Summary (Magill's Literary Annual 1991-2005)
Newspaper columnist Alex Beam spent years gathering material for Gracefully Insane: The Rise and Fall of America’s Premier Mental Hospital, initially planning to compile an oral history of McLean Hospital from interviews with past and current doctors, patients, and nurses associated with McLean. Beam saw the Belmont, Massachusetts, hospital’s history as a reflection of Boston’s history and culture. Established in the late nineteenth century a few miles outside Boston, several of McLean’s original buildings were named after wealthy Bostonians, and many prominent figures in New England society and the arts had been patients at McLean.
Although Beam found the oral history unwieldy and abandoned that format, Gracefully Insaneretains the character of a personal narrative based upon interviews with people who lived in or worked at the hospital. Beam also discovered that McLean had inspired poetry by Robert Lowell, prose by Susanna Kaysen and Sylvia Plath, and songs by James Taylor and Livingston Taylor, in addition to letters and diaries by lesser-known people, and at least one detailed history of the hospital. Beam draws heavily and very effectively on this literary record to bring McLean to life on the page.
McLean also provided Beam with a vehicle for examining the history of treatments for mental illness in the United States. McLean was one of the first mental hospitals to offer the “moral treatment,” or “milieu therapy” newly popular in the early nineteenth century. In contrast to the imprisonment and punishments routinely inflicted on mental patients up to that time, moral treatment sought to remove the mentally ill from the stresses of everyday life. However, throughout its history McLean also offered other, less peaceful treatments as they became fashionable in American psychiatry. These included hydrotherapy (spraying patients with hoses or immersing them in baths for long periods), electroshock (briefly running electric current through the brain), psychosurgery (lobotomy, or surgical alteration of the brain) and Freudian analysis.
McLean Hospital opened as the Charlestown Asylum in 1817. Developing his theme of McLean’s historical ties to Boston’s social elite, Beam notes that the first hospital trustees included a former United States president, a future president, a future Supreme Court judge, and a future president of Harvard University. Shortly after McLean opened its doors, two other hospitals were opened in Boston, both designed to care for the poor, and McLean began to focus on attracting an upscale clientele.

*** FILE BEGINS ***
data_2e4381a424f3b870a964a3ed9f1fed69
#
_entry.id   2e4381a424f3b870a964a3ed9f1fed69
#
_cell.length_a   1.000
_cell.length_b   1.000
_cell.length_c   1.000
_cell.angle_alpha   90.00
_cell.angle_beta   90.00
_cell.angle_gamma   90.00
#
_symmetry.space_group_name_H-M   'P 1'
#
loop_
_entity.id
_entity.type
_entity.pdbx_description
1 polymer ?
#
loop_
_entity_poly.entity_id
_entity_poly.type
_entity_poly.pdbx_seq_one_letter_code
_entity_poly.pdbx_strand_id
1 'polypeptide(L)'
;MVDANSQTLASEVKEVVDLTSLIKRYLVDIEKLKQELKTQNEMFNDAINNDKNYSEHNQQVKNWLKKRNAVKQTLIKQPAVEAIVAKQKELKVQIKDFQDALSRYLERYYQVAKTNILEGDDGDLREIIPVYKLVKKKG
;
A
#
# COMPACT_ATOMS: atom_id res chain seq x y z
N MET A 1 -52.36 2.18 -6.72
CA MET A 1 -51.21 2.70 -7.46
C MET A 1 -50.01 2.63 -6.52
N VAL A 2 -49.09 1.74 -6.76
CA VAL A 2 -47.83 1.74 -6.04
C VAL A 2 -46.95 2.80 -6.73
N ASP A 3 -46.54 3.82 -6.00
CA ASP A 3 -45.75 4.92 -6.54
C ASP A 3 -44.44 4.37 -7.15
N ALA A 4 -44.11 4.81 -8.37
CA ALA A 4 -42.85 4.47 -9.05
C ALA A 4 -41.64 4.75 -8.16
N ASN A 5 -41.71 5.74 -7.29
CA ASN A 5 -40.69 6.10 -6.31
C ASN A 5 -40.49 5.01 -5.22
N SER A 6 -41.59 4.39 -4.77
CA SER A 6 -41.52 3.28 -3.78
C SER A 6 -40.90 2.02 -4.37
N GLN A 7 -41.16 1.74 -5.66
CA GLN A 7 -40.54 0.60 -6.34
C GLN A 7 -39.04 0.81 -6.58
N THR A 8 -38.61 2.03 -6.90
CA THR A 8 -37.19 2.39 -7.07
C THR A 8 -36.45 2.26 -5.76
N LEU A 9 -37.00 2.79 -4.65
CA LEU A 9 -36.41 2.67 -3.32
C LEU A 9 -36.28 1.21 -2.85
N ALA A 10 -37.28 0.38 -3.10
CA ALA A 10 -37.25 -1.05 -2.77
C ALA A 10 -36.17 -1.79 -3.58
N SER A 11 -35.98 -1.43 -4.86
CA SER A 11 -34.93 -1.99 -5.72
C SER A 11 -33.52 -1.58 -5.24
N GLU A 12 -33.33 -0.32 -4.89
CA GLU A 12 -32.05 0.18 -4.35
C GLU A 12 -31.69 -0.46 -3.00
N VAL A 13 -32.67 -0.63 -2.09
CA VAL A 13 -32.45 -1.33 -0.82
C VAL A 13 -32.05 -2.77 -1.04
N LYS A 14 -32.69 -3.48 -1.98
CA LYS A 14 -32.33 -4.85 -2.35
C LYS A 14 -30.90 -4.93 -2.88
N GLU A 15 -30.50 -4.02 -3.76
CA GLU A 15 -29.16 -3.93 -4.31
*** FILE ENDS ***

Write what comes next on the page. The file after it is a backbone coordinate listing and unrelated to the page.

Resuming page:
In 1895, the hospital was moved to a new location. The hospital buildings included gymnasiums, bowling alleys, and billiard rooms, and the grounds incorporated a golf course, a stable of horses, tennis courts, an apiary for producing honey, a herd of milk cows, and two orchards. Landscape architect Frederick Law Olmsted designed the new hospital grounds around uncluttered, pastoral spaces where patients could take long nature walks. Olmsted planned wards to house patients with similar illnesses together, a new idea at the time. Wealthy McLean patients stayed in furnished private suites designed to help them feel at home in the hospital. In its new location McLean also offered cottages designed for single patients—a typical McLean “cottage” might be a five-bedroom home, the construction of which was funded by the patient’s family.
Critics note that Gracefully Insane fails to examine the darker sides of mental illness and treatment. In avoiding serious discussions of psychosis and its effects, the author makes a stay in McLean seem like a pleasant vacation rather than incarceration of individuals whose mental disturbances required their removal from the outside world. Beam was, in fact, drawn to McLean by his personal interest in the concept of the individual’s struggle to find shelter from harsh reality. While his descriptions of early treatments such as hydrotherapy and lobotomy are chilling, Beam emphasizes the natural beauty and sumptuous facilities McLean offered in its heyday over the struggles of the mentally ill.
Beam also offers humorous examples of eccentric patient behaviors; Carl Leibman, who had been treated by the best names in the psychoanalytic business before coming to McLean, habitually greeted doctors with the words, “I am my father’s penis.” Chapters have tongue-in-cheek titles such as “The Mayflower Screwballs,” “The Country Clubbers” and “The Mad Poets...
(The entire section is 1842 words.)
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